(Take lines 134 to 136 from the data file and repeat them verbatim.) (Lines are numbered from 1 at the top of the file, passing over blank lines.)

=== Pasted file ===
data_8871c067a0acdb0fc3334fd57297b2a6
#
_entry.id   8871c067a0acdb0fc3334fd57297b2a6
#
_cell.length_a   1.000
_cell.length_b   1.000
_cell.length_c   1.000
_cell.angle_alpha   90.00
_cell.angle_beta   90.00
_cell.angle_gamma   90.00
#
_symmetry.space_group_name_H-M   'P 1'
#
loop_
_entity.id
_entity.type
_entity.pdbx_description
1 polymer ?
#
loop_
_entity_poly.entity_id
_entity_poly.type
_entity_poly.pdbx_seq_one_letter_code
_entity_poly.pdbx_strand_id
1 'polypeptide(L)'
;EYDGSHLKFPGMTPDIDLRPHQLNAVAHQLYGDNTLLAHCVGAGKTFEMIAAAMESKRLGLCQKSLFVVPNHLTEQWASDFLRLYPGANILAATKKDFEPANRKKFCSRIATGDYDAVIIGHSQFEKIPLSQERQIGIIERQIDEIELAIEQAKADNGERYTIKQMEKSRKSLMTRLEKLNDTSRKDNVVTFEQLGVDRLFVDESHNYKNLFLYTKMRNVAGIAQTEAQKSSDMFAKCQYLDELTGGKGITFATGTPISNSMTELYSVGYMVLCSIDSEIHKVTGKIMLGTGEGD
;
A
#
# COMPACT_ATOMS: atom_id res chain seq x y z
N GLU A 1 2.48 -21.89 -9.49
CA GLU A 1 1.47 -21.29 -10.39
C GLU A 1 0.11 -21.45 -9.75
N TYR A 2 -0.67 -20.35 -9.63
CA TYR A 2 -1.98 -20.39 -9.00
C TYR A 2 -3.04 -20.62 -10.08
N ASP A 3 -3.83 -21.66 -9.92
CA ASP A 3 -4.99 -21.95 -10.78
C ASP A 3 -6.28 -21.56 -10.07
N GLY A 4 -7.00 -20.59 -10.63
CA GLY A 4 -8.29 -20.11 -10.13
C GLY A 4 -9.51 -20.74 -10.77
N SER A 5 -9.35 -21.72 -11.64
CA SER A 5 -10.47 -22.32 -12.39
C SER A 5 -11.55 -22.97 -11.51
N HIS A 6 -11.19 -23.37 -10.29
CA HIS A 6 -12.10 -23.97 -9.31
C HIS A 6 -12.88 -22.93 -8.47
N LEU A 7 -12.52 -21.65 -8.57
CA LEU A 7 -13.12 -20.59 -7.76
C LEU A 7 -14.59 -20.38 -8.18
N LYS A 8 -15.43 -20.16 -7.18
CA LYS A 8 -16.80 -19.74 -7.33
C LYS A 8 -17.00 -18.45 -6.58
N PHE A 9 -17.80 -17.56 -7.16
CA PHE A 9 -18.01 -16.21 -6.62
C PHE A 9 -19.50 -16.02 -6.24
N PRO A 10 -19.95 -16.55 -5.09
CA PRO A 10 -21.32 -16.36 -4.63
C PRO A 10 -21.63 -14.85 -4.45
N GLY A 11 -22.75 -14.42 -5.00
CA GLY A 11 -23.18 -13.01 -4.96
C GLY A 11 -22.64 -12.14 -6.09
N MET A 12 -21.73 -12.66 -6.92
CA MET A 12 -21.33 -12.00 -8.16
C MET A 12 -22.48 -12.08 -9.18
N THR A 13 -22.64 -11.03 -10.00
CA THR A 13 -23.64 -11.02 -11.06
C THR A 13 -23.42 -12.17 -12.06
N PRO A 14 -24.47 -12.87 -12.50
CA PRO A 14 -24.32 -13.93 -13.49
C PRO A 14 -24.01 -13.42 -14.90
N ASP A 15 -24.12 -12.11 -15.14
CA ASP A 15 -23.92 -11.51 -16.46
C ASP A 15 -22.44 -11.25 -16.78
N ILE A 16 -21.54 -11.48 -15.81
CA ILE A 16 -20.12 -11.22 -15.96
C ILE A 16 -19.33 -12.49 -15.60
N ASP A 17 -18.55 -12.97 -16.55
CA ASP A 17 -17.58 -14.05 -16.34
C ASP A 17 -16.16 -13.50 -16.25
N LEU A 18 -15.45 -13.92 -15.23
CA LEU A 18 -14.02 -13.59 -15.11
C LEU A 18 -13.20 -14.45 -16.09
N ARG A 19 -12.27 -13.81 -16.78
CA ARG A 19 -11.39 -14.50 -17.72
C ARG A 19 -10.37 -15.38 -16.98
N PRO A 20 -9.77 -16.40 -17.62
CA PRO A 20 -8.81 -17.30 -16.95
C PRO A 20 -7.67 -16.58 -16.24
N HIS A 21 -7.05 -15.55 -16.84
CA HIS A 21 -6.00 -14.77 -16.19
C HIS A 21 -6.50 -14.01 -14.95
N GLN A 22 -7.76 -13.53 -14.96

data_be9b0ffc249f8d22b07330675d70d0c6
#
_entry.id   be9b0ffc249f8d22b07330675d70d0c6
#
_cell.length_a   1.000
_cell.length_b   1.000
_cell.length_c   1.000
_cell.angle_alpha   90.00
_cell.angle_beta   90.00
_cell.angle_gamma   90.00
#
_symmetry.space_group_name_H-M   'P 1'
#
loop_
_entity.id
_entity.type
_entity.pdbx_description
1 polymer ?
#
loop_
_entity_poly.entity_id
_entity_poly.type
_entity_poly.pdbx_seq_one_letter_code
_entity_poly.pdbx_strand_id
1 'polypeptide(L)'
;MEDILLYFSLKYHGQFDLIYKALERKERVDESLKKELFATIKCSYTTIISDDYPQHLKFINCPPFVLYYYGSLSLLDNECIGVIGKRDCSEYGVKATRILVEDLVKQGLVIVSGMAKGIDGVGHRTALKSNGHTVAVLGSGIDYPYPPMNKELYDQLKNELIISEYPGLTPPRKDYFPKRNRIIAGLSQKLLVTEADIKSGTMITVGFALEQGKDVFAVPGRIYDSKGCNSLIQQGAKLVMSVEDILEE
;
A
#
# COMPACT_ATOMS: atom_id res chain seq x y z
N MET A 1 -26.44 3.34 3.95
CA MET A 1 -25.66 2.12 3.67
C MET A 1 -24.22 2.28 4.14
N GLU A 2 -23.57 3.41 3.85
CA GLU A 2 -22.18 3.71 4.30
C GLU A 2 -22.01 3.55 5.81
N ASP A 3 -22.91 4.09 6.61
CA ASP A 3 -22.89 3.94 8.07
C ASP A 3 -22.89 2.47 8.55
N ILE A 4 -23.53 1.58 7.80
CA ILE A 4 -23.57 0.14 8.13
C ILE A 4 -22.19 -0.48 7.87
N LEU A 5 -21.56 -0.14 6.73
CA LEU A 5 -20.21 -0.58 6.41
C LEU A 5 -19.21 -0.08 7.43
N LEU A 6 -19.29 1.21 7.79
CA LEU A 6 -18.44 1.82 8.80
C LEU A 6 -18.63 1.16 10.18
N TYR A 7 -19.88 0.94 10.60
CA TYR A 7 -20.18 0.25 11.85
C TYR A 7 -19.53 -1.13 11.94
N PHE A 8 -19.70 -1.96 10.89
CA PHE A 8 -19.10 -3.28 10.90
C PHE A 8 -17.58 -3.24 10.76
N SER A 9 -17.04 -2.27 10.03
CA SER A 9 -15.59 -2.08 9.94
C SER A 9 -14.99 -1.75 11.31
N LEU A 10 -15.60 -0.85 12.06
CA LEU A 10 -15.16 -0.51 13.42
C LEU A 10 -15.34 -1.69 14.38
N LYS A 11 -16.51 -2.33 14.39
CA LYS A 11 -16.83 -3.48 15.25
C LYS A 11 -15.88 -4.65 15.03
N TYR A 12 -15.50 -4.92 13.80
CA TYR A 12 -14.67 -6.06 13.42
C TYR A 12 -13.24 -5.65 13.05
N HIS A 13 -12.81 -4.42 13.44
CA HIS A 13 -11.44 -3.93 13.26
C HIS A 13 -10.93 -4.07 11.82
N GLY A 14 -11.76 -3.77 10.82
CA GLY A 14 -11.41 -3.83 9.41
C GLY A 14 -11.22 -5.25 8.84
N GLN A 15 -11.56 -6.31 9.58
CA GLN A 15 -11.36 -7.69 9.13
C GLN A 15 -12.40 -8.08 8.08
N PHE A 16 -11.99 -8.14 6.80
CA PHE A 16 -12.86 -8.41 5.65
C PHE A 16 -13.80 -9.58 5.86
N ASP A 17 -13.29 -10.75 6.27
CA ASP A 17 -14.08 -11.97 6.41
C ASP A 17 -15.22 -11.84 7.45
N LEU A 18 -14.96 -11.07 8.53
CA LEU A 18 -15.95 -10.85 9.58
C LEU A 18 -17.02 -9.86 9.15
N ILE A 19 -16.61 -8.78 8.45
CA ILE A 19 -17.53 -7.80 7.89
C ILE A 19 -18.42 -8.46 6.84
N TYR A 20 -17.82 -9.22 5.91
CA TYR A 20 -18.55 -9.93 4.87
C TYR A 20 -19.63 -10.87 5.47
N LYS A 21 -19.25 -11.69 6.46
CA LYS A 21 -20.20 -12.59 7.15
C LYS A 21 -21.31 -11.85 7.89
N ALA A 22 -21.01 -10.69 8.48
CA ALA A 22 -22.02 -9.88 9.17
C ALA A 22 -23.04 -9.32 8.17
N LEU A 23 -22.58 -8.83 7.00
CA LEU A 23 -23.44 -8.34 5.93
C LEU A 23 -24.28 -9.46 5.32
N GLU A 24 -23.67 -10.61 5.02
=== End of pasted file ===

N ILE A 4 -23.53 1.58 7.80
CA ILE A 4 -23.57 0.14 8.13
C ILE A 4 -22.19 -0.48 7.87